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Rhodium market has little 'elasticity' as price doubles in 2020

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Rhodium market has little 'elasticity' as price doubles in 2020

Rhodium prices have been surging in 2020 amid tight supply, but analysts doubt there will be a flood of new output from miners looking to capitalize on a strong market.

"There is not much in the way of elasticity," BMO Capital Markets analyst Colin Hamilton told S&P Global Market Intelligence.

Rhodium is a noble metal and forms part of the platinum group metals classification. It is largely sourced from PGM mines in South Africa and is mainly used in catalytic converters in vehicles to help remove pollutants from exhaust.

With a relatively small market and production dependent on mines where the primary commodity is typically another precious or base metal, high rhodium prices do not easily spur miners to develop new supply, which can take many years in the case of fresh mines.

Further, rhodium is known for wild price spikes and equally crushing falls. "Rhodium isn't the most liquid, so you can see big swings," Hamilton noted.

In recent trading, rhodium has sold for about $16,000 per ounce, or about double its price in early 2020 and an order of magnitude greater than it has been for much of the past decade. As recently as mid-2017, the metal sold for under $1,000/oz, according to Johnson Matthey. Johnson Matthey is a multinational company and its segments include specialty chemicals and PGM recycling.

Heraeus Precious Metals, a key refiner of platinum group metals, said there could be small increases to rhodium output at existing operations, but that major developments were unlikely, in a Nov. 16 pricing report.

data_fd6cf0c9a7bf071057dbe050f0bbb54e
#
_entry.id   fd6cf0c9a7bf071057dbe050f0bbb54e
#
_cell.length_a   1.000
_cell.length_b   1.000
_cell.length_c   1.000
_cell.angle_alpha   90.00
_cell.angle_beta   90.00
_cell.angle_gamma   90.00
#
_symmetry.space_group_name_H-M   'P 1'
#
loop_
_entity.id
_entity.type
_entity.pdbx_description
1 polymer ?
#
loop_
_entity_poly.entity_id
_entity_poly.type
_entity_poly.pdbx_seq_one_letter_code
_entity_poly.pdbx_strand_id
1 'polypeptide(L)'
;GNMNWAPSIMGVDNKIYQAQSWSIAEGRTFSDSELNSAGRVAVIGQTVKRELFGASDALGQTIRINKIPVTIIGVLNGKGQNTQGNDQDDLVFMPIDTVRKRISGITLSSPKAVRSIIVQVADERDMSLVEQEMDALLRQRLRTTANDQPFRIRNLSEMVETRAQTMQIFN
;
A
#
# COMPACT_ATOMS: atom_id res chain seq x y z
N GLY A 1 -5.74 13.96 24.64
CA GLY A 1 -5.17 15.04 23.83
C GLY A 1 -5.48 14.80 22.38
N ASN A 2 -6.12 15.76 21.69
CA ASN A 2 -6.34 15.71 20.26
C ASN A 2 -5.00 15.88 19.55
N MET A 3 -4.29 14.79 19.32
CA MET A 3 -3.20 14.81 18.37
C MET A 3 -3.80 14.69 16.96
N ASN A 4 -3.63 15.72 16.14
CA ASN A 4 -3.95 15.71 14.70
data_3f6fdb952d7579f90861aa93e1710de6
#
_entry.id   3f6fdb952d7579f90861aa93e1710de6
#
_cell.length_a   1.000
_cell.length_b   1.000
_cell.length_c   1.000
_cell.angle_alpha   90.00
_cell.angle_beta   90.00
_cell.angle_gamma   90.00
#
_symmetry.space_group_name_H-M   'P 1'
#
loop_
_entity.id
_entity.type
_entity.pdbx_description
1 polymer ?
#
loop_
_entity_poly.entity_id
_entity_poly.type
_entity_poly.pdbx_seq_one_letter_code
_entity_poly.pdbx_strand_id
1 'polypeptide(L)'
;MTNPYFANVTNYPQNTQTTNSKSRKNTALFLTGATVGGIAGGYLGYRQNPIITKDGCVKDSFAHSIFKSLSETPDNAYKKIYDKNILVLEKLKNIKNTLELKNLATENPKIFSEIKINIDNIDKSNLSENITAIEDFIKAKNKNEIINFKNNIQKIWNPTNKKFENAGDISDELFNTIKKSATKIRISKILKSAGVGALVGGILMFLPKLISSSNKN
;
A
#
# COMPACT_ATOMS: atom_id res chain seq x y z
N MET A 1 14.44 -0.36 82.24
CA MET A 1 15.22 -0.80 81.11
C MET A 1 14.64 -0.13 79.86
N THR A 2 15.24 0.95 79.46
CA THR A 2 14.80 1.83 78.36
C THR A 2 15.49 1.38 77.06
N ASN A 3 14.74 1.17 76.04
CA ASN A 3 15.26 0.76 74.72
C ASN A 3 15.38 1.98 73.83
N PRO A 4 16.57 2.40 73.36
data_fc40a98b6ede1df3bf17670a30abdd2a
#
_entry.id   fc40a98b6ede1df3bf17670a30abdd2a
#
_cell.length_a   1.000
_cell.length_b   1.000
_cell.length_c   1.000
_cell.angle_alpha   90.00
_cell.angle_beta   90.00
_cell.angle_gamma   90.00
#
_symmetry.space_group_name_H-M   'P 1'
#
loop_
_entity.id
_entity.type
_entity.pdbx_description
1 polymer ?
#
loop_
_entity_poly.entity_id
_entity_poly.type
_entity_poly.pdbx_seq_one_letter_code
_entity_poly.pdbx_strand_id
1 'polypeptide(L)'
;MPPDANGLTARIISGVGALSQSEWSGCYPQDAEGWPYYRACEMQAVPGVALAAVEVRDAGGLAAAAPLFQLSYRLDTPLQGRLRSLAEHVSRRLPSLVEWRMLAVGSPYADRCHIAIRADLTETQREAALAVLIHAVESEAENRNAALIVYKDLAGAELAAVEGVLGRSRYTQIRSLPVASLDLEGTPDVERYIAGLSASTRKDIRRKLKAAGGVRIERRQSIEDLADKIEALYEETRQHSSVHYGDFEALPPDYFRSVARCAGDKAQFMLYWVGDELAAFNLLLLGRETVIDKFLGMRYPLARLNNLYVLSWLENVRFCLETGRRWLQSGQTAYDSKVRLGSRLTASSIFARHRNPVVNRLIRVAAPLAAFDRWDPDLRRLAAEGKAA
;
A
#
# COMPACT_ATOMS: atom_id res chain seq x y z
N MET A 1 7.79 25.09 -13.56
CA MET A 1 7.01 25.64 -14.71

"The rhodium price is volatile and producers will be reluctant to rely on the rhodium price staying at historically high levels to justify the investment in restarting a mine that could be in production for a decade or more," the refiner said.

Rhodium's record prices are primarily a result of decreased output from South Africa. Anglo American Platinum Ltd. said earlier in November that it would close and rebuild its Waterval smelter complex in the country. Hamilton said the closure has likely driven producers with rhodium sales commitments to increase market purchases, driving up the price.

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On top of tight supply in South Africa, rhodium's pricing strength is also linked to a recovering auto sector amid the ongoing coronavirus pandemic.

While there could be some thrifting away from rhodium in catalysts, demand is stable "given rhodium's crucial role in NOx reduction," Hamilton said, referring to nitrogen oxides, one of the main pollutants in automobile exhaust that contributes to smog.

Still, Hamilton said he expected carmakers to hold off on major rhodium purchases until 2021 due to current pricing.

It is unclear whether rhodium will pull back. Jeffrey Christian, managing partner of CPM Group, told Market Intelligence that he sees tight supply and rising demand supporting rhodium prices in 2021.

Christian also noted that investors and traders play a major role in rhodium price action as they buy and sell inventories.

"We expect rhodium prices to remain high and be pushed higher," he said.